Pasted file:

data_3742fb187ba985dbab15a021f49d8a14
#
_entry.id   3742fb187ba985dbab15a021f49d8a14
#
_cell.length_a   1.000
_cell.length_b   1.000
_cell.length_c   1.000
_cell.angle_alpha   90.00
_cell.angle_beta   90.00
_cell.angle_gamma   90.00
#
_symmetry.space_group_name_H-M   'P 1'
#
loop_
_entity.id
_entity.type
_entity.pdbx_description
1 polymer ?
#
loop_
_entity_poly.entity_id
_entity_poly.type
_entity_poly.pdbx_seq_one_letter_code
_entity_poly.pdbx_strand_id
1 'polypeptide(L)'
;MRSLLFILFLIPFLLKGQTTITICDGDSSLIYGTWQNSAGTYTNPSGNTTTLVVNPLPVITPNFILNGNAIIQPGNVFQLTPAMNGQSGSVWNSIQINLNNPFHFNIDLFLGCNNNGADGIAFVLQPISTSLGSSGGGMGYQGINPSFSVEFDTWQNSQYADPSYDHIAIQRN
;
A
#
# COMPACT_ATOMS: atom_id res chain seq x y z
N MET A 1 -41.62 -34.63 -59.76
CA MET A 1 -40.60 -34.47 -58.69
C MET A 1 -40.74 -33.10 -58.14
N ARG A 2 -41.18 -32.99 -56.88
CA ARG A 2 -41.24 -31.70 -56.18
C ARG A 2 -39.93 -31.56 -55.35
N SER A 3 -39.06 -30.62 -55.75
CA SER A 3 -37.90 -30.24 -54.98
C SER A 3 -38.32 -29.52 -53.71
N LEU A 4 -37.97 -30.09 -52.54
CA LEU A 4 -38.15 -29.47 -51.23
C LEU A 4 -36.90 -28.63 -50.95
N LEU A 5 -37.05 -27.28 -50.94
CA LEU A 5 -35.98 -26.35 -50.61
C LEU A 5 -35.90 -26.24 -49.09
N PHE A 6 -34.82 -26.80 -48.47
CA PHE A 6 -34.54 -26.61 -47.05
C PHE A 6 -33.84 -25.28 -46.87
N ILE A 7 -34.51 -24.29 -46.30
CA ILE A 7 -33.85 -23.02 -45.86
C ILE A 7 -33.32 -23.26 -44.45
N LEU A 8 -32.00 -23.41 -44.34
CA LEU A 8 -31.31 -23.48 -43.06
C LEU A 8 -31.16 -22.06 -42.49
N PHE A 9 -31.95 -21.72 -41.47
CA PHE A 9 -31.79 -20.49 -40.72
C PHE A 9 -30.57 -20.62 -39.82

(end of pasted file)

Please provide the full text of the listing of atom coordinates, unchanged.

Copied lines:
data_3742fb187ba985dbab15a021f49d8a14
#
_entry.id   3742fb187ba985dbab15a021f49d8a14
#
_cell.length_a   1.000
_cell.length_b   1.000
_cell.length_c   1.000
_cell.angle_alpha   90.00
_cell.angle_beta   90.00
_cell.angle_gamma   90.00
#
_symmetry.space_group_name_H-M   'P 1'
#
loop_
_entity.id
_entity.type
_entity.pdbx_description
1 polymer ?
#
loop_
_entity_poly.entity_id
_entity_poly.type
_entity_poly.pdbx_seq_one_letter_code
_entity_poly.pdbx_strand_id
1 'polypeptide(L)'
;MRSLLFILFLIPFLLKGQTTITICDGDSSLIYGTWQNSAGTYTNPSGNTTTLVVNPLPVITPNFILNGNAIIQPGNVFQLTPAMNGQSGSVWNSIQINLNNPFHFNIDLFLGCNNNGADGIAFVLQPISTSLGSSGGGMGYQGINPSFSVEFDTWQNSQYADPSYDHIAIQRN
;
A
#
# COMPACT_ATOMS: atom_id res chain seq x y z
N MET A 1 -41.62 -34.63 -59.76
CA MET A 1 -40.60 -34.47 -58.69
C MET A 1 -40.74 -33.10 -58.14
N ARG A 2 -41.18 -32.99 -56.88
CA ARG A 2 -41.24 -31.70 -56.18
C ARG A 2 -39.93 -31.56 -55.35
N SER A 3 -39.06 -30.62 -55.75
CA SER A 3 -37.90 -30.24 -54.98
C SER A 3 -38.32 -29.52 -53.71
N LEU A 4 -37.97 -30.09 -52.54
CA LEU A 4 -38.15 -29.47 -51.23
C LEU A 4 -36.90 -28.63 -50.95
N LEU A 5 -37.05 -27.28 -50.94
CA LEU A 5 -35.98 -26.35 -50.61
C LEU A 5 -35.90 -26.24 -49.09
N PHE A 6 -34.82 -26.80 -48.47
CA PHE A 6 -34.54 -26.61 -47.05
C PHE A 6 -33.84 -25.28 -46.87
N ILE A 7 -34.51 -24.29 -46.30
CA ILE A 7 -33.85 -23.02 -45.86
C ILE A 7 -33.32 -23.26 -44.45
N LEU A 8 -32.00 -23.41 -44.34
CA LEU A 8 -31.31 -23.48 -43.06
C LEU A 8 -31.16 -22.06 -42.49
N PHE A 9 -31.95 -21.72 -41.47
CA PHE A 9 -31.79 -20.49 -40.72
C PHE A 9 -30.57 -20.62 -39.82